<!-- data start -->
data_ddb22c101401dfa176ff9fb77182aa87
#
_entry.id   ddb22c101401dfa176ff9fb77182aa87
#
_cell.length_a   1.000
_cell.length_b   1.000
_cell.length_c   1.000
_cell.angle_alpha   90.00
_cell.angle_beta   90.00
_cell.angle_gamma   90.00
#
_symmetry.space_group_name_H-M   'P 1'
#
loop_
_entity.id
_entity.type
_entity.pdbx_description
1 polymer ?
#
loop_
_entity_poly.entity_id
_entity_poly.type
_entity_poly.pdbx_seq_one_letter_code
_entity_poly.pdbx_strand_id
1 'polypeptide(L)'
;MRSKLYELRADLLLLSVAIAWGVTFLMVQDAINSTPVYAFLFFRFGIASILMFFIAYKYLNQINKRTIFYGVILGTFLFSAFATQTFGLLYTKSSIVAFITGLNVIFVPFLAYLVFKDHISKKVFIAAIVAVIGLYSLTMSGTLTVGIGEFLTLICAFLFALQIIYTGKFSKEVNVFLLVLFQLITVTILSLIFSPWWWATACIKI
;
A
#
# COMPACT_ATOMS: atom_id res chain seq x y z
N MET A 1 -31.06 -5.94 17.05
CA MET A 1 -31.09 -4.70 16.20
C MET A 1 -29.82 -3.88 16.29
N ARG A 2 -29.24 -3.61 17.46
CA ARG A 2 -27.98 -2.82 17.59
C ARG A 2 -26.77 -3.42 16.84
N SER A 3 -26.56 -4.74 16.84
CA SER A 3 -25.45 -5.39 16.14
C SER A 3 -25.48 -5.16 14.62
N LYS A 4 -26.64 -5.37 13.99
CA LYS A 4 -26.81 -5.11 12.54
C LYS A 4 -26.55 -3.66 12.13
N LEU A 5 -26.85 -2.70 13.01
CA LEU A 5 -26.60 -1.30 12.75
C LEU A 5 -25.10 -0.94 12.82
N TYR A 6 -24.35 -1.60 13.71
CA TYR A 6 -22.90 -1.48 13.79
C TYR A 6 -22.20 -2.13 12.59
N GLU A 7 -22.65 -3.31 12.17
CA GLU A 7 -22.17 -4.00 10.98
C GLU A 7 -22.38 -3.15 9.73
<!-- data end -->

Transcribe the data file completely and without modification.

data_ddb22c101401dfa176ff9fb77182aa87
#
_entry.id   ddb22c101401dfa176ff9fb77182aa87
#
_cell.length_a   1.000
_cell.length_b   1.000
_cell.length_c   1.000
_cell.angle_alpha   90.00
_cell.angle_beta   90.00
_cell.angle_gamma   90.00
#
_symmetry.space_group_name_H-M   'P 1'
#
loop_
_entity.id
_entity.type
_entity.pdbx_description
1 polymer ?
#
loop_
_entity_poly.entity_id
_entity_poly.type
_entity_poly.pdbx_seq_one_letter_code
_entity_poly.pdbx_strand_id
1 'polypeptide(L)'
;MRSKLYELRADLLLLSVAIAWGVTFLMVQDAINSTPVYAFLFFRFGIASILMFFIAYKYLNQINKRTIFYGVILGTFLFSAFATQTFGLLYTKSSIVAFITGLNVIFVPFLAYLVFKDHISKKVFIAAIVAVIGLYSLTMSGTLTVGIGEFLTLICAFLFALQIIYTGKFSKEVNVFLLVLFQLITVTILSLIFSPWWWATACIKI
;
A
#
# COMPACT_ATOMS: atom_id res chain seq x y z
N MET A 1 -31.06 -5.94 17.05
CA MET A 1 -31.09 -4.70 16.20
C MET A 1 -29.82 -3.88 16.29
N ARG A 2 -29.24 -3.61 17.46
CA ARG A 2 -27.98 -2.82 17.59
C ARG A 2 -26.77 -3.42 16.84
N SER A 3 -26.56 -4.74 16.84
CA SER A 3 -25.45 -5.39 16.14
C SER A 3 -25.48 -5.16 14.62
N LYS A 4 -26.64 -5.37 13.99
CA LYS A 4 -26.81 -5.11 12.54
C LYS A 4 -26.55 -3.66 12.13
N LEU A 5 -26.85 -2.70 13.01
CA LEU A 5 -26.60 -1.30 12.75
C LEU A 5 -25.10 -0.94 12.82
N TYR A 6 -24.35 -1.60 13.71
CA TYR A 6 -22.90 -1.48 13.79
C TYR A 6 -22.20 -2.13 12.59
N GLU A 7 -22.65 -3.31 12.17
CA GLU A 7 -22.17 -4.00 10.98
C GLU A 7 -22.38 -3.15 9.73